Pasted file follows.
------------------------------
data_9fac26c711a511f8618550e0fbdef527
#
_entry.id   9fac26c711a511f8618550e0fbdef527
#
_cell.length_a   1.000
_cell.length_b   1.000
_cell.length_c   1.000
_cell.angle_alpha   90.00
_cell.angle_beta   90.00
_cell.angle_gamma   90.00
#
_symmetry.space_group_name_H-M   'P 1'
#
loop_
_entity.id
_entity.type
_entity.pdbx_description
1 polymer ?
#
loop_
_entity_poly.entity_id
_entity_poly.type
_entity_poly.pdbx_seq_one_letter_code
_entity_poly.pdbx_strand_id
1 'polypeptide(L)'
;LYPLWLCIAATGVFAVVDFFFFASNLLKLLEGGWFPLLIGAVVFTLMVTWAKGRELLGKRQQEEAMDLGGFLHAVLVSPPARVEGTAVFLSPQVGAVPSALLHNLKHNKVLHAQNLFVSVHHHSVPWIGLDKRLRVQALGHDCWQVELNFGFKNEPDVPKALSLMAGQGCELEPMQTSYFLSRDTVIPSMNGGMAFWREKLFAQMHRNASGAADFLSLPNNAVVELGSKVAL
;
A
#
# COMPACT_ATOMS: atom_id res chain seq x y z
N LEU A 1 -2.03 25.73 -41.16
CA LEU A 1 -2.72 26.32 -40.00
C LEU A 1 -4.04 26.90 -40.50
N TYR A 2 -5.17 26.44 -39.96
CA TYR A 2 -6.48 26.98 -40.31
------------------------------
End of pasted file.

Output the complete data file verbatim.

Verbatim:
data_9fac26c711a511f8618550e0fbdef527
#
_entry.id   9fac26c711a511f8618550e0fbdef527
#
_cell.length_a   1.000
_cell.length_b   1.000
_cell.length_c   1.000
_cell.angle_alpha   90.00
_cell.angle_beta   90.00
_cell.angle_gamma   90.00
#
_symmetry.space_group_name_H-M   'P 1'
#
loop_
_entity.id
_entity.type
_entity.pdbx_description
1 polymer ?
#
loop_
_entity_poly.entity_id
_entity_poly.type
_entity_poly.pdbx_seq_one_letter_code
_entity_poly.pdbx_strand_id
1 'polypeptide(L)'
;LYPLWLCIAATGVFAVVDFFFFASNLLKLLEGGWFPLLIGAVVFTLMVTWAKGRELLGKRQQEEAMDLGGFLHAVLVSPPARVEGTAVFLSPQVGAVPSALLHNLKHNKVLHAQNLFVSVHHHSVPWIGLDKRLRVQALGHDCWQVELNFGFKNEPDVPKALSLMAGQGCELEPMQTSYFLSRDTVIPSMNGGMAFWREKLFAQMHRNASGAADFLSLPNNAVVELGSKVAL
;
A
#
# COMPACT_ATOMS: atom_id res chain seq x y z
N LEU A 1 -2.03 25.73 -41.16
CA LEU A 1 -2.72 26.32 -40.00
C LEU A 1 -4.04 26.90 -40.50
N TYR A 2 -5.17 26.44 -39.96
CA TYR A 2 -6.48 26.98 -40.31